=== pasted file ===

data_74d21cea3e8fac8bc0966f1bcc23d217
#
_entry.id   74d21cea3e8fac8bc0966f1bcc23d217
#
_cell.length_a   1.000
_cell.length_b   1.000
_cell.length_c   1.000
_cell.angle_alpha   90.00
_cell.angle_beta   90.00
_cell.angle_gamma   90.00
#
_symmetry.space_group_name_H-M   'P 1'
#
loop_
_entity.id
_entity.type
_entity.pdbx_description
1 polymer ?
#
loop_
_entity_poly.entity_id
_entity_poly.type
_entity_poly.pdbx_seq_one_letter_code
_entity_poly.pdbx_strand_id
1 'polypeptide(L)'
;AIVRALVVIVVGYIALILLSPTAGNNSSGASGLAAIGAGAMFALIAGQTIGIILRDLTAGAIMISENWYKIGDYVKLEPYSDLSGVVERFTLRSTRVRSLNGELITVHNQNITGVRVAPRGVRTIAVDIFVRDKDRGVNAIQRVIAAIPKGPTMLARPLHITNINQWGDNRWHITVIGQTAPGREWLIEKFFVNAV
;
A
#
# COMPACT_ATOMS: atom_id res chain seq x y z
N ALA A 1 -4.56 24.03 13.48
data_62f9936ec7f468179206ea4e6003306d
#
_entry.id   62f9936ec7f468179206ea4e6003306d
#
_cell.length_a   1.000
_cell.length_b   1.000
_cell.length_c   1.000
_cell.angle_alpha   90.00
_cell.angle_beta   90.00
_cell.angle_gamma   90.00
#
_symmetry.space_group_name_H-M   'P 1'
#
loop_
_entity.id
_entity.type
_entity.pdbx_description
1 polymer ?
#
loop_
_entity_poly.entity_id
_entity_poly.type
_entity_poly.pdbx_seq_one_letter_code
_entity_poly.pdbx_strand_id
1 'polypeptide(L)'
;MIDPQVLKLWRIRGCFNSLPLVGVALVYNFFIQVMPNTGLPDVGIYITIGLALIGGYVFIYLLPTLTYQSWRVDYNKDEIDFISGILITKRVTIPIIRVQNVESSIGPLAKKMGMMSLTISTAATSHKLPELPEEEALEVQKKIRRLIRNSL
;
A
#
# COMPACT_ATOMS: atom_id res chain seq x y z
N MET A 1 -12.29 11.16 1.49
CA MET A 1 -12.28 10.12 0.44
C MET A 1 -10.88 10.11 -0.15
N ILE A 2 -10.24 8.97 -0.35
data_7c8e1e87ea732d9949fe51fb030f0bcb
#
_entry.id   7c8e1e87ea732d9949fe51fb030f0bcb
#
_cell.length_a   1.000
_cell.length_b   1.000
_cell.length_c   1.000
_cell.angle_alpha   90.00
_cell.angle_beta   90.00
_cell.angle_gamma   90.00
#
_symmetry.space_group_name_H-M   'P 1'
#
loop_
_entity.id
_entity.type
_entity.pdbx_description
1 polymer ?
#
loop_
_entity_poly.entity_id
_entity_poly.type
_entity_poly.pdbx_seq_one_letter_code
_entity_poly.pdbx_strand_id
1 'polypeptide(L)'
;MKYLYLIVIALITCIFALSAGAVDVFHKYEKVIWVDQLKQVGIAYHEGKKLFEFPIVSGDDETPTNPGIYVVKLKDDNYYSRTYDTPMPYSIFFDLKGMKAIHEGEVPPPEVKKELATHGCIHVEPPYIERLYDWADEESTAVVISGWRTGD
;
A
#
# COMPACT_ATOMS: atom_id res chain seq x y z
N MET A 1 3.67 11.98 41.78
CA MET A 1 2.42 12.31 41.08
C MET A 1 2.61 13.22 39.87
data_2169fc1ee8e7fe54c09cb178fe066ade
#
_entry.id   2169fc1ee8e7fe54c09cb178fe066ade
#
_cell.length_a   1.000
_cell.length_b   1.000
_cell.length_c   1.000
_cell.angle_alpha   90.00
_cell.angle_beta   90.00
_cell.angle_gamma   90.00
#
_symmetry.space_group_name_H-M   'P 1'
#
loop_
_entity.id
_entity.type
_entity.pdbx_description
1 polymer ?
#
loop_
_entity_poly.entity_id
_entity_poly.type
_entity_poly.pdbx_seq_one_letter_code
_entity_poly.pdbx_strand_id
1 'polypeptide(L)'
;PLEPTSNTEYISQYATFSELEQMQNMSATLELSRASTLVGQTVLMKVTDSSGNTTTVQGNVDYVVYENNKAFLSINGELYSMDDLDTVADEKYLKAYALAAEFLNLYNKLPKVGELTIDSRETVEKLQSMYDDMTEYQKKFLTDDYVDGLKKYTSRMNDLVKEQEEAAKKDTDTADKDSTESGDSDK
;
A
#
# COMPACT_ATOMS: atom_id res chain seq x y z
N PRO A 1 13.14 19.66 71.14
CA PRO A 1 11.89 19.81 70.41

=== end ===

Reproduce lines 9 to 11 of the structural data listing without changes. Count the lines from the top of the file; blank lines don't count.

_cell.angle_beta   90.00
_cell.angle_gamma   90.00
#